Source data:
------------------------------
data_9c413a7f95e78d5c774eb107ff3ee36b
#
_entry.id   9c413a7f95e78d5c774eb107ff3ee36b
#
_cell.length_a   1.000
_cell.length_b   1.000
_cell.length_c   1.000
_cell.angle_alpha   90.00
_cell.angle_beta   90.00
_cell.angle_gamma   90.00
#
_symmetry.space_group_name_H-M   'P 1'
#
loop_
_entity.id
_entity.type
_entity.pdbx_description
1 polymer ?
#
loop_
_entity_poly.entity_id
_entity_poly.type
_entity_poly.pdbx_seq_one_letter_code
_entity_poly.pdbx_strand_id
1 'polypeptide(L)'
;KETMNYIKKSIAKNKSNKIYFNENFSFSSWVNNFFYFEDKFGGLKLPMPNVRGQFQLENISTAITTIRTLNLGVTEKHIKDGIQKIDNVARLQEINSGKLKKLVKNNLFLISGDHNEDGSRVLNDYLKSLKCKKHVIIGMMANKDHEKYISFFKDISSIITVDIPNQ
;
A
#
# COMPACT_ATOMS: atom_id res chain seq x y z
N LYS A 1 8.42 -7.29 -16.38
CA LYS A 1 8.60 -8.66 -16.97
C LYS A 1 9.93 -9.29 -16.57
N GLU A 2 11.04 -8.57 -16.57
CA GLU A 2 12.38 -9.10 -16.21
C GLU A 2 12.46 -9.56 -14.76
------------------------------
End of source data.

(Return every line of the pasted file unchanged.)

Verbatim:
data_9c413a7f95e78d5c774eb107ff3ee36b
#
_entry.id   9c413a7f95e78d5c774eb107ff3ee36b
#
_cell.length_a   1.000
_cell.length_b   1.000
_cell.length_c   1.000
_cell.angle_alpha   90.00
_cell.angle_beta   90.00
_cell.angle_gamma   90.00
#
_symmetry.space_group_name_H-M   'P 1'
#
loop_
_entity.id
_entity.type
_entity.pdbx_description
1 polymer ?
#
loop_
_entity_poly.entity_id
_entity_poly.type
_entity_poly.pdbx_seq_one_letter_code
_entity_poly.pdbx_strand_id
1 'polypeptide(L)'
;KETMNYIKKSIAKNKSNKIYFNENFSFSSWVNNFFYFEDKFGGLKLPMPNVRGQFQLENISTAITTIRTLNLGVTEKHIKDGIQKIDNVARLQEINSGKLKKLVKNNLFLISGDHNEDGSRVLNDYLKSLKCKKHVIIGMMANKDHEKYISFFKDISSIITVDIPNQ
;
A
#
# COMPACT_ATOMS: atom_id res chain seq x y z
N LYS A 1 8.42 -7.29 -16.38
CA LYS A 1 8.60 -8.66 -16.97
C LYS A 1 9.93 -9.29 -16.57
N GLU A 2 11.04 -8.57 -16.57
CA GLU A 2 12.38 -9.10 -16.21
C GLU A 2 12.46 -9.56 -14.76